Structural analysis of the lipopolysaccharide (LPS) of nontypeable Haemophilus influenzae strain 1003 has been achieved by the application of high-field NMR techniques, ESI-MS, capillary electrophoresis coupled to ESI-MS, composition and linkage analyses on O-deacylated LPS,and core oligosaccharide material. It was found that,the LPS contains the common structural element of,H. influenzae, l -,- d -Hepp -(1,2)-[PEtn,6]- l -,- d -Hepp -(1,3)-[,- d -Glcp -(1,4)]- l -,- d -Hepp -(1,5)-[PP Etn,4]-,-Kdop -(2,6)-Lipid A, in which the ,- d -Glcp residue is substituted by phosphocholine at O-6 and an acetyl group at O-4. A second acetyl group is located at O-3 of the distal heptose residue (HepIII). HepIII is chain elongated at O-2 by either a ,- d -Glcp residue (major), lactose or sialyllactose (minor, i.e. ,-Neu5Ac-(2,3)-,- d -Galp -(1,4)-,- d -Glcp), where a third minor acetylation site was identified at the glucose residue. Disialylated species were also detected. In addition, a minor substitution of ester-linked glycine at HepIII and Kdo was observed. [source]

    Response of native and denatured hen lysozyme to high pressure studied by 15N/1H NMR spectroscopy

    FEBS JOURNAL, Issue 6 2001
    Yuji O. Kamatari
    High-pressure 15N/1H NMR techniques were used to characterize the conformational fluctuations of hen lysozyme, in its native state and when denatured in 8 m urea, over the pressure range 30,2000 bar. Most 1H and 15N signals of native lysozyme show reversible shifts to low field with increasing pressure, the average pressure shifts being 0.069 ± 0.101 p.p.m. (1H) and 0.51 ± 0.36 p.p.m. (15N). The shifts indicate that the hydrogen bonds formed to carbonyl groups or water molecules by the backbone amides are, on average, shortened by ,,0.02 Å as a result of pressure. In native lysozyme, six residues in the , domain or at the ,/, domain interface have anomalously large nonlinear 15N and 1H chemical-shift changes. All these residues lie close to water-containing cavities, suggesting that there are conformational changes involving these cavities, or the water molecules within them, at high pressure. The pressure-induced 1H and 15N shifts for lysozyme denatured in 8 m urea are much more uniform than those for native lysozyme, with average backbone amide shifts of 0.081 ± 0.029 p.p.m. (1H) and 0.57 ± 0.14 p.p.m. (15N). The results show that overall there are no significant variations in the local conformational properties of denatured lysozyme with pressure, although larger shifts in the vicinity of a persistent hydrophobic cluster indicate that interactions in this part of the sequence may rearrange. NMR diffusion measurements demonstrate that the effective hydrodynamic radius of denatured lysozyme, and hence the global properties of the denatured ensemble, do not change detectably at high pressure. [source]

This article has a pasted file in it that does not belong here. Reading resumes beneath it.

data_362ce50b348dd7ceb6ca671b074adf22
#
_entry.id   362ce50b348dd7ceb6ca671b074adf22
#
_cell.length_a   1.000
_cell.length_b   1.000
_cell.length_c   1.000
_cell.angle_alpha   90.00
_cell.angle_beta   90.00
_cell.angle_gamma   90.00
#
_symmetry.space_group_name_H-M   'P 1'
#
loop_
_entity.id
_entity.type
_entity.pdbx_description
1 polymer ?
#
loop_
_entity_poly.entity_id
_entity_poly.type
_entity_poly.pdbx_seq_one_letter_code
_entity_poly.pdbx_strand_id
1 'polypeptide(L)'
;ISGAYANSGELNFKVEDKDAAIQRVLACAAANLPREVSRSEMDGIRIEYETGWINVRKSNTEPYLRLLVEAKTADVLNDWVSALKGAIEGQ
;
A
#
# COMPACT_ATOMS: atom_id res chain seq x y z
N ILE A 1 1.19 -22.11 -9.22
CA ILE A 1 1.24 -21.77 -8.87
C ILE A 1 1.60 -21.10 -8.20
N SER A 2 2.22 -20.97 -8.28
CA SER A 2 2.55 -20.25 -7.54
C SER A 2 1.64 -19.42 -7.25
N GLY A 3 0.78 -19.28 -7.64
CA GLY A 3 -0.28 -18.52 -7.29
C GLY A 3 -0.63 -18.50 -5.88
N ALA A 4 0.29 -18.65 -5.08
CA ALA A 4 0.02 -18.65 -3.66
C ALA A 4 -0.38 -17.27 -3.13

The helix nucleation site and propensity of the synthetic mitochondrial presequence of ornithine carbamoyltransferase

    FEBS JOURNAL, Issue 18 2000
    Harmen H. J. De Jongh